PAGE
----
* Work extra jobs. I worked full time last school year but also did some catering jobs for a restaurant, and a ton of babysitting in the evenings and weekends. And school holidays. I still remember feeling kind of sorry for myself when I agreed to watch one precious little boy for 9 hours on President’s Day (a rare, wonderful school holiday). But that was $100 closer to being out of debt.
* Sell some stuff. Seriously. Sell that fancy car you’re still making payments on, sell that flat screen and whatever else you can get your hands on. You think I’m kidding, but I’m not.
* Eat in. In other words, eat out almost never. We occasionally break this rule for social reasons, if we feel like it would benefit others (i.e., a going away lunch for someone). I would say we have gone out for occasions like that or just with friends an average of 4 times per year (including places like panera) and on our own, maybe 2 times per year (not including road trips when we do get fast food). We cooked simple meals at home for anniversaries and Valentine’s Day (which we continue to do, even after getting out of debt).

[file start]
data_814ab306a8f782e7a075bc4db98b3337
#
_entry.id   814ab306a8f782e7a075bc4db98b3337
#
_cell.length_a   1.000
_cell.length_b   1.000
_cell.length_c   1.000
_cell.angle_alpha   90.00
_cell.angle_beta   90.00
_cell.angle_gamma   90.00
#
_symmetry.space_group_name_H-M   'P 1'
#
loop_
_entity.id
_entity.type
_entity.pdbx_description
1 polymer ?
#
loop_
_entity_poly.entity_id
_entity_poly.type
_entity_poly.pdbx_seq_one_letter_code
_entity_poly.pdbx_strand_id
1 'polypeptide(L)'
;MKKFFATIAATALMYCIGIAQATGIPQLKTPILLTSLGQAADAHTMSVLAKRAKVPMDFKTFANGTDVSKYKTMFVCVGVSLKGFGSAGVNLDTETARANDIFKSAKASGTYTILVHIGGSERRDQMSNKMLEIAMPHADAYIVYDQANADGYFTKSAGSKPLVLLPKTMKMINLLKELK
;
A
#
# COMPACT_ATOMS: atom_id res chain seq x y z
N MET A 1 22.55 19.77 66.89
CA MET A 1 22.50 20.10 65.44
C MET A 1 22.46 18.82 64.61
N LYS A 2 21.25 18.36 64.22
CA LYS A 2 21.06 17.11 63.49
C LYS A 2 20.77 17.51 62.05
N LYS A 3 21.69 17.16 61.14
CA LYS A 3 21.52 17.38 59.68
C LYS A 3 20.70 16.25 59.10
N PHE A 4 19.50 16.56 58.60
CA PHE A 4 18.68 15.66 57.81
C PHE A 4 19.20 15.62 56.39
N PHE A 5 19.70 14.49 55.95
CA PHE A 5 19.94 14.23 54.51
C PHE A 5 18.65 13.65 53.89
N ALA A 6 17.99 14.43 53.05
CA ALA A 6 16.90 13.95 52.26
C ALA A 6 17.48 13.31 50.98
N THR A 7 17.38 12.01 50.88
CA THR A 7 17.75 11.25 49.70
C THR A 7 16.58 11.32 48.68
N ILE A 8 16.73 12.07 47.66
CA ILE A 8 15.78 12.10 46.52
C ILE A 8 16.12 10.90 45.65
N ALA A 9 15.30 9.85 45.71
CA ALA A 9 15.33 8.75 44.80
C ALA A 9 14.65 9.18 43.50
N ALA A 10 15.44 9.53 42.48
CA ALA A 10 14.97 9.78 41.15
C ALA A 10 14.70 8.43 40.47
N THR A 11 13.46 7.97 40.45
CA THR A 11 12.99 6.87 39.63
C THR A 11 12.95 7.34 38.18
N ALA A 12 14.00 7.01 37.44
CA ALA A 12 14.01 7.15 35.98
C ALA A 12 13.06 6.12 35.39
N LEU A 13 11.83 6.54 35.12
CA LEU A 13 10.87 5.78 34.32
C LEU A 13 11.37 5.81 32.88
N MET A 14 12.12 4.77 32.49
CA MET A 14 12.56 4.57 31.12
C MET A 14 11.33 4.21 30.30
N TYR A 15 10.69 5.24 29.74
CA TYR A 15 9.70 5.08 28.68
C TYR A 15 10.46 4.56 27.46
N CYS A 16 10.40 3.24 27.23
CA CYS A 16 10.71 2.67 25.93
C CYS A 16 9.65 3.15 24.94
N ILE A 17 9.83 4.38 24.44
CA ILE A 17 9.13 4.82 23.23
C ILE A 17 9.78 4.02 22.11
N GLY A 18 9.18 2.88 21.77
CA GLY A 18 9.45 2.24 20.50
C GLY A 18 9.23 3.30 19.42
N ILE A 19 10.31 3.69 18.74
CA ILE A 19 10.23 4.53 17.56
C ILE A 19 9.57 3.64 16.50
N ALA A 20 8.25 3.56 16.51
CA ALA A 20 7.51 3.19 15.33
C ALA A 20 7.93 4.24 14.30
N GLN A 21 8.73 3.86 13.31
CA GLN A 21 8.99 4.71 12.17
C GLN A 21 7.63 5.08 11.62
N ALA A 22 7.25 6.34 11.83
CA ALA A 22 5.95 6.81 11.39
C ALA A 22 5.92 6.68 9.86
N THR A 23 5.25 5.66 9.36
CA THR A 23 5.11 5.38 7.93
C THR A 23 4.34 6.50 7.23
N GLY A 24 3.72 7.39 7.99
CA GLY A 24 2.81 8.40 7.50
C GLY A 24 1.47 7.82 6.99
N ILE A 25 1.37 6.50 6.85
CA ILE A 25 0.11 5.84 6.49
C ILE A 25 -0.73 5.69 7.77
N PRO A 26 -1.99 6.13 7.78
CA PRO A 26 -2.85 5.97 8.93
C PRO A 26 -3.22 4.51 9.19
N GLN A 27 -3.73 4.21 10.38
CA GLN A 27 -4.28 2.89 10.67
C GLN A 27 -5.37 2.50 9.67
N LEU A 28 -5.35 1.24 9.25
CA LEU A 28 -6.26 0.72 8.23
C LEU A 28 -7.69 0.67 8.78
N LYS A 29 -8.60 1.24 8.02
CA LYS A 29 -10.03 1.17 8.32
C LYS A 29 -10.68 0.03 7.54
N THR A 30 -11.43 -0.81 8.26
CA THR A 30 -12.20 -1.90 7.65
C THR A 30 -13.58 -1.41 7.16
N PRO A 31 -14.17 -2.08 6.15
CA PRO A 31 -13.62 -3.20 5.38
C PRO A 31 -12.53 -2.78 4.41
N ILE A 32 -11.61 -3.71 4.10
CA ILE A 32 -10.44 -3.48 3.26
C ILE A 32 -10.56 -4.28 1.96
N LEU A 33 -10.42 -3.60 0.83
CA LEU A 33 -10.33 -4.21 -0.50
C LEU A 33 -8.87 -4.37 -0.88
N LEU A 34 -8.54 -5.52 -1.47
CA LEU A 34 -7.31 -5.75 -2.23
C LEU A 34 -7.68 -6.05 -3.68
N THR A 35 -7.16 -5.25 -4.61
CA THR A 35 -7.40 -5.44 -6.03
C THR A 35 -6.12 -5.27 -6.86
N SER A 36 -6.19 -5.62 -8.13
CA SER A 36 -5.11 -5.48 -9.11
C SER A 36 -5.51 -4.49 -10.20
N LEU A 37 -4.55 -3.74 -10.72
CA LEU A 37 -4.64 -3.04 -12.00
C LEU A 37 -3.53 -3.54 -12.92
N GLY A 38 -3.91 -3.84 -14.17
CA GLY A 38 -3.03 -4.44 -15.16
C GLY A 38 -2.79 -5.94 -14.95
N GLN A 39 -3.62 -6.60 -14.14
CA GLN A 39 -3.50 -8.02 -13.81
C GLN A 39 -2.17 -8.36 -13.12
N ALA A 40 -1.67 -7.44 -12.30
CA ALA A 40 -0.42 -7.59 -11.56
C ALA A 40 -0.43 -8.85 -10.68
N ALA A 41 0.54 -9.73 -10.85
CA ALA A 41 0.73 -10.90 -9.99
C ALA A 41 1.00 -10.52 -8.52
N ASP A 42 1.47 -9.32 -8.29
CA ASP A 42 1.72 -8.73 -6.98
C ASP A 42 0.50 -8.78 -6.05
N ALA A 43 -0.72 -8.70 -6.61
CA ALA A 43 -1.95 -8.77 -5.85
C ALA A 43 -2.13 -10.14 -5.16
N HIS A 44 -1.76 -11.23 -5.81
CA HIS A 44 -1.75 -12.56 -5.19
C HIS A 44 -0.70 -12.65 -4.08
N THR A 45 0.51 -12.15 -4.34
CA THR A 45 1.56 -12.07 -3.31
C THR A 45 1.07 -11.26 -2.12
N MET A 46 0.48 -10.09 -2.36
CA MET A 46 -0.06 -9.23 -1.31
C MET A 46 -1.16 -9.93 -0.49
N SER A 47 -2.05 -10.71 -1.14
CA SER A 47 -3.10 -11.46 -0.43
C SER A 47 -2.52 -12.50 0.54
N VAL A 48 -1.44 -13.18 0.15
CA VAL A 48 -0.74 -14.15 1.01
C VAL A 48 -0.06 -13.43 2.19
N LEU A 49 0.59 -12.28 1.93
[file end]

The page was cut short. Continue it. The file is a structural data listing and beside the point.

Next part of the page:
* Reduce meat consumption. Stop thinking of meat as a necessity, and start seeing it for what it is, a treat. A garnish, even. Find some great ways to cook beans, tempeh, eggs, and you you will be fine. (eating like this is also better for the environment and health… Read Jonathan Foer’s GENIUS book Eating Animals to learn more.)
* Wash and re-use ziplock bags. I swore I would never do this. And it’s tough, because you use more water this way, and it’s a hard call between reducing plastic and saving water. I have been using the same box of gallon sized ziplock bags for about a year. (When I do buy them, I invest in good, sturdy brand-name ones, because I think they last longer).